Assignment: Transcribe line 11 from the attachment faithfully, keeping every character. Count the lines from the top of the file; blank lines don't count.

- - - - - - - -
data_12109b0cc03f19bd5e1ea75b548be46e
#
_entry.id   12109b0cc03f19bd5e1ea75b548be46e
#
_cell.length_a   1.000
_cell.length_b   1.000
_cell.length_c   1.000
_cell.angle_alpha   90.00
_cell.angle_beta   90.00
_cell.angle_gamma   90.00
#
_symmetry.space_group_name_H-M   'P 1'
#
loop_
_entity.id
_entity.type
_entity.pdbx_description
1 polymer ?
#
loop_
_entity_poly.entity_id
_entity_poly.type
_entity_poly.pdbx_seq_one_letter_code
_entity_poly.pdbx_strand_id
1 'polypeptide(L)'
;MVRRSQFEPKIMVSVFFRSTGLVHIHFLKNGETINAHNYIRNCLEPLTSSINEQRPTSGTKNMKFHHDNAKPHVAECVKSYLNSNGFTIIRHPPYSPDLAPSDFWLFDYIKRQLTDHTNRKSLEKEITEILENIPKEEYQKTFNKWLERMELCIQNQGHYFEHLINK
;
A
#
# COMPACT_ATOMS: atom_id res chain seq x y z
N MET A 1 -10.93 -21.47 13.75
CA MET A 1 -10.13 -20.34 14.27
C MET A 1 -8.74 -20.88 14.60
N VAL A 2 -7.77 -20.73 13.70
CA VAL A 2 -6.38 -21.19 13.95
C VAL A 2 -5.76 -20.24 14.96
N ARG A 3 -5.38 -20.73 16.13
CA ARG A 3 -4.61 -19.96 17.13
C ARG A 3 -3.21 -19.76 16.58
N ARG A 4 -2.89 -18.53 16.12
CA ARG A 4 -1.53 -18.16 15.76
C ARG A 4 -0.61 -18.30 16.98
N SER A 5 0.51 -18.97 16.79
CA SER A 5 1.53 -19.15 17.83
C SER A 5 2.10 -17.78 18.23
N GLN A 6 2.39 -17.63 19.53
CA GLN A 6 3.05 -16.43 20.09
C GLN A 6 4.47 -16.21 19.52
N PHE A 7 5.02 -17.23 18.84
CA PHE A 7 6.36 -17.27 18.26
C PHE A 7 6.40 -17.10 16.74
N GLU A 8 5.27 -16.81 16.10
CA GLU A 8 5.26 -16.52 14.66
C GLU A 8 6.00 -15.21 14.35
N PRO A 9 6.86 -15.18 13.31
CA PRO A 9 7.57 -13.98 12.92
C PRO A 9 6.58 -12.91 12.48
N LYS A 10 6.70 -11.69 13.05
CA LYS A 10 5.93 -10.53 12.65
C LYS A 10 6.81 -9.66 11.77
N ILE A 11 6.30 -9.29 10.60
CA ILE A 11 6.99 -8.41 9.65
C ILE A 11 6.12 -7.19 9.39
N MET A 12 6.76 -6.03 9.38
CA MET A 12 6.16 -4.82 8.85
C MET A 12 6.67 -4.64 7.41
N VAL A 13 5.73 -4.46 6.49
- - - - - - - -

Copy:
#